Further Reading

The following sections summarize some of the major pandemics and provide references for further reading. We kept the recommendations to a few important publications to avoid overwhelming you with an endless list of readings. As much as possible, we tried to include readings that can be found online for free, which we link to below, or we offer links to various books available online. If they aren’t free, they can sometimes be found through the author’s personal website or academia.edu website where people tend to post copies of their work. If you still can’t find a copy and want one, please contact us (link) and we can pass along a copy if we have one.

Justinianic Plague (c. 541-750 CE)

Research on the Justinianic Plague has increased significantly in the last few decades. This plague pandemic has been portrayed as a

massive pandemic that killed tens of millions, brought down the Roman Empire, and led to the Islamic conquest of the Middle East (c. 630s CE) – although recent research has questioned this interpretation. We recommend reading the following four items if you want to know more:

  1. Kyle Harper has written a highly readable synthesis book The Fate of Rome, that depicts the Justinianic Plague as a watershed event in human history  (Chapter 6 focuses on it). While we don’t agree with his conclusions, Harper is a trailblazing scholar and an engaging writer.
  2. Our own history article in the top-tier history journal Past & PresentRejecting Catastrophe: the Case of the Justinianic Plague,” where we reexamined all the evidence from written sources to supposed mass burials to argue that the plague did not have a massive impact
  3. Our science article (that we wrote along with a few other specialist co-authors) in the prestigious Proceedings of the NationalPlague Academy of Sciences (PNAS) entitled “The Justinianic Plague: an Inconsequential Pandemic? ” Here we looked at all types of evidence – from inscriptions and papyri to pollen and DNA for the plague’s demographic impact and found none.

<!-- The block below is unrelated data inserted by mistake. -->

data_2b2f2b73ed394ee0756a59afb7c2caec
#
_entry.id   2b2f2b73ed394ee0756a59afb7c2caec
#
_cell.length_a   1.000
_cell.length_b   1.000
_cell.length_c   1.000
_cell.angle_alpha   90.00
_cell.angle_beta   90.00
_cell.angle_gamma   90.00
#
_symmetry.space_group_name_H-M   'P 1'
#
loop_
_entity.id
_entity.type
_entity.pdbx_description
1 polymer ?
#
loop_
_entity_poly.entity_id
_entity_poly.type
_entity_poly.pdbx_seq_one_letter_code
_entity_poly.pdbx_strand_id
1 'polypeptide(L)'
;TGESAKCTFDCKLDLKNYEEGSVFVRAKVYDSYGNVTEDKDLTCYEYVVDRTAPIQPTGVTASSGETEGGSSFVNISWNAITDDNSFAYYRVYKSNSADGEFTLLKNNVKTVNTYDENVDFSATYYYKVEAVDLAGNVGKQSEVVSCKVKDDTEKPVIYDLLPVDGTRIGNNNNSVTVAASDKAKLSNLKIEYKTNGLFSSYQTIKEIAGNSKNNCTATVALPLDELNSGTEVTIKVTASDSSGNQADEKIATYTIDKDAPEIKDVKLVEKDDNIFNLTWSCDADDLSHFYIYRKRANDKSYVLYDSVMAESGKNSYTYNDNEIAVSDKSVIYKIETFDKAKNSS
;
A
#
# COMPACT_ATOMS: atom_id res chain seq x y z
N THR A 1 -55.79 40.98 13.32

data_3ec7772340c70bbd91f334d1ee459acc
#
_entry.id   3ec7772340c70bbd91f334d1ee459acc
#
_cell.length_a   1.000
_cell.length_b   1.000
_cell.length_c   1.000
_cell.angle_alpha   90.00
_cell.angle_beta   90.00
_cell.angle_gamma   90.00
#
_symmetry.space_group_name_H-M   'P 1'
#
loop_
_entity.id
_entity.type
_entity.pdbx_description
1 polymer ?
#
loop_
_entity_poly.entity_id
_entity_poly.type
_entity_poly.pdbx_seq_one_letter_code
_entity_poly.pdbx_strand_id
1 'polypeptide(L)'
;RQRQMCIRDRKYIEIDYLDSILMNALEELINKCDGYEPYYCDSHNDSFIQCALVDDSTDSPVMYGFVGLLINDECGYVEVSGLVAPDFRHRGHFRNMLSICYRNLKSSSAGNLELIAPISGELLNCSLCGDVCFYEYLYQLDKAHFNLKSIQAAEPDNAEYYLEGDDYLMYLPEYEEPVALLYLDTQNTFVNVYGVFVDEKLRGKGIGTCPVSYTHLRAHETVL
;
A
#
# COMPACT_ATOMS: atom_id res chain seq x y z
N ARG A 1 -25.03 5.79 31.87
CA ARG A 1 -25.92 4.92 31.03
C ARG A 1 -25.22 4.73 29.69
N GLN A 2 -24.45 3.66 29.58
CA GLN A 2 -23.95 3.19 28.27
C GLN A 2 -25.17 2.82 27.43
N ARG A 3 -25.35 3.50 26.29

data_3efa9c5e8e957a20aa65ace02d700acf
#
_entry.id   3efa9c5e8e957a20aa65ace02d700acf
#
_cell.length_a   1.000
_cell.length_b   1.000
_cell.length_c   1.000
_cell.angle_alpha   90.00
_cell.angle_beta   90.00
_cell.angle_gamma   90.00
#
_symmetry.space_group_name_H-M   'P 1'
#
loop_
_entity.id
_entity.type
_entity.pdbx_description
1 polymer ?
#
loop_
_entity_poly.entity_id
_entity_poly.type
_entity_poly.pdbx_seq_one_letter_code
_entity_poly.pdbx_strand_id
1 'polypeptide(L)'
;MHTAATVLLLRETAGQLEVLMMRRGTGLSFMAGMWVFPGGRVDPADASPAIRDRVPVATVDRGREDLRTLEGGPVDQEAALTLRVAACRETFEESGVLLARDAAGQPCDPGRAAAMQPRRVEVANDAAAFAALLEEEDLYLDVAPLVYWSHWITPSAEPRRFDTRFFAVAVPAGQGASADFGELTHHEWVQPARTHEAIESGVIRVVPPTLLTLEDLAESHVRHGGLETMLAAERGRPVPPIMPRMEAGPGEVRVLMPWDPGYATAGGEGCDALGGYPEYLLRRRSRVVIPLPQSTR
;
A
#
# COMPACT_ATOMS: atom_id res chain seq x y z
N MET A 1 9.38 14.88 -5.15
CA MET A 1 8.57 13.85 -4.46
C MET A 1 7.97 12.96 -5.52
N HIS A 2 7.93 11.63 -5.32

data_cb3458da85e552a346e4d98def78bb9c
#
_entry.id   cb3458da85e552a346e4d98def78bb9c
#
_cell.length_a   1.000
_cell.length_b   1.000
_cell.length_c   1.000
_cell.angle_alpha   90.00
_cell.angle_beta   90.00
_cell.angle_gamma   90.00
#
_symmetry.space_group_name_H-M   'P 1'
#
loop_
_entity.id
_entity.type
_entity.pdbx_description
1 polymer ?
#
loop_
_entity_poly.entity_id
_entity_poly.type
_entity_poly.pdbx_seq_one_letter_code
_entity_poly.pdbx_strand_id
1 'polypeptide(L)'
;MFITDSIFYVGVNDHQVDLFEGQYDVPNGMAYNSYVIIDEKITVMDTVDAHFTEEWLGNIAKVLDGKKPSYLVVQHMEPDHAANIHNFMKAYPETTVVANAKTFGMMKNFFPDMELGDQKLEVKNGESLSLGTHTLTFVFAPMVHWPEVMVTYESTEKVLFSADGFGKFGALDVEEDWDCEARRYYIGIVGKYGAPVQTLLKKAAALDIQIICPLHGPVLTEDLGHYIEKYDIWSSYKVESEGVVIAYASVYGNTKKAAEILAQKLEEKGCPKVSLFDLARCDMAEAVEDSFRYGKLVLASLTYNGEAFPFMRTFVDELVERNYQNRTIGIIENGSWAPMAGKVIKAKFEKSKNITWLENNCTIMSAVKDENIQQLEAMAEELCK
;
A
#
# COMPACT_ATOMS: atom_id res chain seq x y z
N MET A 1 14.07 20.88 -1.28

4. Marcel Keller and co-authors published the most recent article on ancient DNA evidence for the bacterium Yersinia pestis entitled, “Ancient Yersinia pestis genomes from across Western Europe reveal early diversification during the First Pandemic” in 2019. Their work established the connections between different plague remains across western Europe at the time and significantly improved our understanding of the evolution of the bacterium.

Black Death (c. 1346-19th century)

Toulouse mass graveThe Black Death is the most famous pandemic in human history. Full Stop. It may have killed up to 50% of the population of Europe in just the first 5 years (1346-1351 CE) and killed huge numbers of people across Eurasia as well. Outbreaks of this disease continued in Europe and the Mediterranean world for centuries, such as the famous London Plague of 1665 and the Marseille outbreak in 1720. This pandemic’s impact has shaped how people think about all other pandemics in human history.

The literature on this pandemic is vast and continually expanding. We offer just a few key readings, but all of them have additional bibliographies.

Black Death

  1. The edited volume Pandemic Disease in the Medieval World: Rethinking the Black Death has a number of articles on various aspects of the disease from science to history and across the geographical scope of the pandemic. It is available free online, so easy enough to get a hold of.
  2. Ole Benedictow’s book The Black Death, 1346-1353: the complete history remains the most comprehensive account of the Black Death in Europe with maps and numerous suggestions of what to read next.
  3. Rosemary Horrox, ed. and tr., The Black Death has a huge range of sources written by people who lived through the outbreak in the 14th century. It is the standard work if you want to read the experiences of the people who lived through the outbreak of plague.